So go ahead and find all the other uses of "you" in the paper and make changes. Then repost, OK?

=)


My daily child-sitting duties are about to begin, so if you re-post your essay and don't hear from me right away, don't be worried! I'll get back to you this evening.

=)


OK, I've changed it to 3rd person. The only bit I didn't change was this line:

I have already explained that they were born that way, unable to help who they are and what they are capable of. That is a scary thought because you are unable to change them.

I thought it sounded weird so I kept it as it was.
Does putting things in the third person get you a higher grade and/or make it sound better?
Here's the rest of my essay which I have corrected. I wont be online for another 24 hours as I live in England and it's almost 10 here so you don't need to rush with a reply. I'll repost this as a new subject tomorrow so you can find it but I'm going to keep the link to this topic so I'll be able to find your reply.
Thanks alot for helping me improve. :D

Here's my essay:
Poetry Essay

Chinua Achebe and Ted Hughes, the poets of Vultures and Pike, have both written poems which show ambivalence towards their poem’s subjects, but do their poems have any messages about human and animal nature hidden within the text?
The first thing which strikes me about these poems is their titles; the title “Vultures” makes me think of predators and danger, whereas “Pike” makes me think of fishing and calmness. These titles both contrast with each other, but the actual poems have more of a connection than the titles would first suggest.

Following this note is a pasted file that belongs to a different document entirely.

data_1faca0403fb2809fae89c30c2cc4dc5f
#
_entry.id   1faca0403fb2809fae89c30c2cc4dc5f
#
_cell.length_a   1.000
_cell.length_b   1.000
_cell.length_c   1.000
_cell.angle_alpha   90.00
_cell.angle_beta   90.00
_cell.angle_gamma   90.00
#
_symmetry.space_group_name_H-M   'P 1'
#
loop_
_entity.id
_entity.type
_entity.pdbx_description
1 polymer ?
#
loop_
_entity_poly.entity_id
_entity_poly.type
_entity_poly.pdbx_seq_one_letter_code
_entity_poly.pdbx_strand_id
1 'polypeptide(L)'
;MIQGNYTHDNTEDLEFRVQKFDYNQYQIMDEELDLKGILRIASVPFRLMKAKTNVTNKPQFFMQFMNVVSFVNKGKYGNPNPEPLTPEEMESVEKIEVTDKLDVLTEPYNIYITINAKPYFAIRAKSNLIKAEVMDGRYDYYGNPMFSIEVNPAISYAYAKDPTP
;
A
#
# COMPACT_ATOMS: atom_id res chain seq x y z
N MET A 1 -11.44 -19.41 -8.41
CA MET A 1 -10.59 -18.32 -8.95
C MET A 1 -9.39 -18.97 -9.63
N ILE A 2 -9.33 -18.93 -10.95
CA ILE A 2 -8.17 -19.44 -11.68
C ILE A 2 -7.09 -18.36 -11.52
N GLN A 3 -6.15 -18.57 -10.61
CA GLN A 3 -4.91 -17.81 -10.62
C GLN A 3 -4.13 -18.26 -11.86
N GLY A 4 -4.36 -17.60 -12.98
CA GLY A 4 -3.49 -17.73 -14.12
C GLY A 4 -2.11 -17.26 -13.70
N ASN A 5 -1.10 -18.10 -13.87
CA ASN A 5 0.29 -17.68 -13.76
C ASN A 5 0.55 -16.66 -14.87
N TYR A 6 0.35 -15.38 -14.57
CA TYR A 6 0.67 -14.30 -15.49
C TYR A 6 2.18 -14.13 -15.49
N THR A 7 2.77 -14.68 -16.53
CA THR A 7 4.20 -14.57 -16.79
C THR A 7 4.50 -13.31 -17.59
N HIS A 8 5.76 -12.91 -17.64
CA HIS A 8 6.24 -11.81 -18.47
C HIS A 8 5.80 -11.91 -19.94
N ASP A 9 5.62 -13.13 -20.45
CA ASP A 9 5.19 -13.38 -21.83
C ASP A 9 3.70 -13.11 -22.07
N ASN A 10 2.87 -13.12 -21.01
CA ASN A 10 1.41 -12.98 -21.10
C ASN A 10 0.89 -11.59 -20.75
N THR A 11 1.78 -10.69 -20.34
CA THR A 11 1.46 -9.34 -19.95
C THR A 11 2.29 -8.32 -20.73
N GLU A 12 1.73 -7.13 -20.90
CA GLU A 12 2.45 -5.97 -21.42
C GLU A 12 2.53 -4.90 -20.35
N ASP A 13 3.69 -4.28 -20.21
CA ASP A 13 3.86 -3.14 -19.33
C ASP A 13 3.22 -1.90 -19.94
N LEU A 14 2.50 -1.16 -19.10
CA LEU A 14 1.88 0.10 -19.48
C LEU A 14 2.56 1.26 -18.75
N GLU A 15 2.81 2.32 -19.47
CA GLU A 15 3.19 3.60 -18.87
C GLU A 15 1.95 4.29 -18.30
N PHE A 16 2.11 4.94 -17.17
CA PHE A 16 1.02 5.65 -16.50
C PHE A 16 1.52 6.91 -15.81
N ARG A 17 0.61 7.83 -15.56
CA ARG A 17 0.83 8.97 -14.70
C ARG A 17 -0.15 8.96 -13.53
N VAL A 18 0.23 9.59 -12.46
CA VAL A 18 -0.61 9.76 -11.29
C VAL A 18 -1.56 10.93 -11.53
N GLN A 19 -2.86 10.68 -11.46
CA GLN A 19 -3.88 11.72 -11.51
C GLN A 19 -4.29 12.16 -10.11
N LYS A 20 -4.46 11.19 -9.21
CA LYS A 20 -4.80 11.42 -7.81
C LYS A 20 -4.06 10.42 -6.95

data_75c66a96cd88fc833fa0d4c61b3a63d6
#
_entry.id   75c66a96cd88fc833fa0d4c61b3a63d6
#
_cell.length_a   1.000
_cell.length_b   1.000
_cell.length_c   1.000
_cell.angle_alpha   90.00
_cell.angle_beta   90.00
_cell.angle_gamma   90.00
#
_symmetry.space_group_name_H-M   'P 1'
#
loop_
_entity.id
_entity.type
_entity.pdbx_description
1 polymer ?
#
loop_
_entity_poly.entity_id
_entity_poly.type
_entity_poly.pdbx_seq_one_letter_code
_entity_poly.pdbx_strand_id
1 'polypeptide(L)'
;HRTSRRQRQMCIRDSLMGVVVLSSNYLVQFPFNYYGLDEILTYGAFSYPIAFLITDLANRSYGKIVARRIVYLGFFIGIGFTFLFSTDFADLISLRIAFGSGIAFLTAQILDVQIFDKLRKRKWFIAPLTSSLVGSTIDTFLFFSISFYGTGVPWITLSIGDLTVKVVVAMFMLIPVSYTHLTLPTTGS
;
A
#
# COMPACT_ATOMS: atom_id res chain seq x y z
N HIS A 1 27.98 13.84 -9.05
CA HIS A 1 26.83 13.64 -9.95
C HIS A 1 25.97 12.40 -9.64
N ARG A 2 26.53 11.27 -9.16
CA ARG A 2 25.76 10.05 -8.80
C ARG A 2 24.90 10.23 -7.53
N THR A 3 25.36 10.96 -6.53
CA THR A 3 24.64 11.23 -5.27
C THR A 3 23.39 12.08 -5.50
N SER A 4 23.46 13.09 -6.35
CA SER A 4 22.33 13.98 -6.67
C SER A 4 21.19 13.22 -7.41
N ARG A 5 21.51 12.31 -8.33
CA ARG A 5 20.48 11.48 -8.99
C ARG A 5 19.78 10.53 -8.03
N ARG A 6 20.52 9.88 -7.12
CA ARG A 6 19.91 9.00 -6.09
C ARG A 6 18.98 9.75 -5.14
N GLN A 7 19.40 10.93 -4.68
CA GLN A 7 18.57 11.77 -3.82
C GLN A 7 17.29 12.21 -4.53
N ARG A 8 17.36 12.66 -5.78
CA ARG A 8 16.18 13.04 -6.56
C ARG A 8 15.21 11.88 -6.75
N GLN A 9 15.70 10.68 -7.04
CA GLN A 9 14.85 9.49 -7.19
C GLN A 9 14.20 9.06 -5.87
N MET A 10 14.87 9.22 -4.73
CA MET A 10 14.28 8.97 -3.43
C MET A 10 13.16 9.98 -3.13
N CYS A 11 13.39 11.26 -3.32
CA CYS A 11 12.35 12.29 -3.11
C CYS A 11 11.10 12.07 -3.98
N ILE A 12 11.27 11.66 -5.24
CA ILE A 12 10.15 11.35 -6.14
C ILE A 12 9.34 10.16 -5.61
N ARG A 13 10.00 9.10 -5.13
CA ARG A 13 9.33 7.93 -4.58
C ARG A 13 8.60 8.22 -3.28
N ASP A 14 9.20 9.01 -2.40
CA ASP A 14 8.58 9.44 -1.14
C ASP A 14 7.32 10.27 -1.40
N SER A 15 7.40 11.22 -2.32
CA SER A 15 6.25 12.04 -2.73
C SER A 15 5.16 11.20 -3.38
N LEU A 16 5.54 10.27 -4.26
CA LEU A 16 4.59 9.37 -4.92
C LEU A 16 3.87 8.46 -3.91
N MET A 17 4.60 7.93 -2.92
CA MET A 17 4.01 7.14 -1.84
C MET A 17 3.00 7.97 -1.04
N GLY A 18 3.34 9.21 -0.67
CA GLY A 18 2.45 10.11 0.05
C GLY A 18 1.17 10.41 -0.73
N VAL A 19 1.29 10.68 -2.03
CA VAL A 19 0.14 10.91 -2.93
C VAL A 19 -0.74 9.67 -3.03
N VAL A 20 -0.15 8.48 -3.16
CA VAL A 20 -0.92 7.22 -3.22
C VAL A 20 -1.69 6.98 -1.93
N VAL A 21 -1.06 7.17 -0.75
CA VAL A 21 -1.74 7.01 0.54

Both poems share the theme of darkness and evil. This can be shown in “Vultures” in the line “...with fumes of human roast clinging rebelliously to his hairy nostrils” because when the reader thinks of a roast, they would think of Sunday dinner but then when they realise that humans have been cooked, it’s a disgusting thought and quite scary, because they are a human themselves. A similar example can also be found in Pike, “killers from the egg.” This line portrays the pike as evil because in saying that they are killers from the egg means that they were born to be killers and programmed to be killers which is a unnerving thought.
The next thing I notice is the form and structure of the poems. Pike has four lines per stanza, which suggests to me that the poet feels trapped by his feeling of awe and fear for the pike; he is unable to break away from the pattern of four lines per stanza much as he is unable to break away from his feelings for the pike. On the other hand, it could also mean that because the poem has been organized into four lines per stanza with deliberation the poet is trying to show the deliberation the actions of the pike, trying to portray the consciousness and knowingness of the pike, and trying to suggest that the pike knows what it’s doing when it intimidates the poet. The form and structure of Vultures, however, represents free will as the poem was written in free verse, not following a pattern, which may show the free will of the bird and the man; they are responsible for they’re own actions when they eat and burn corpses.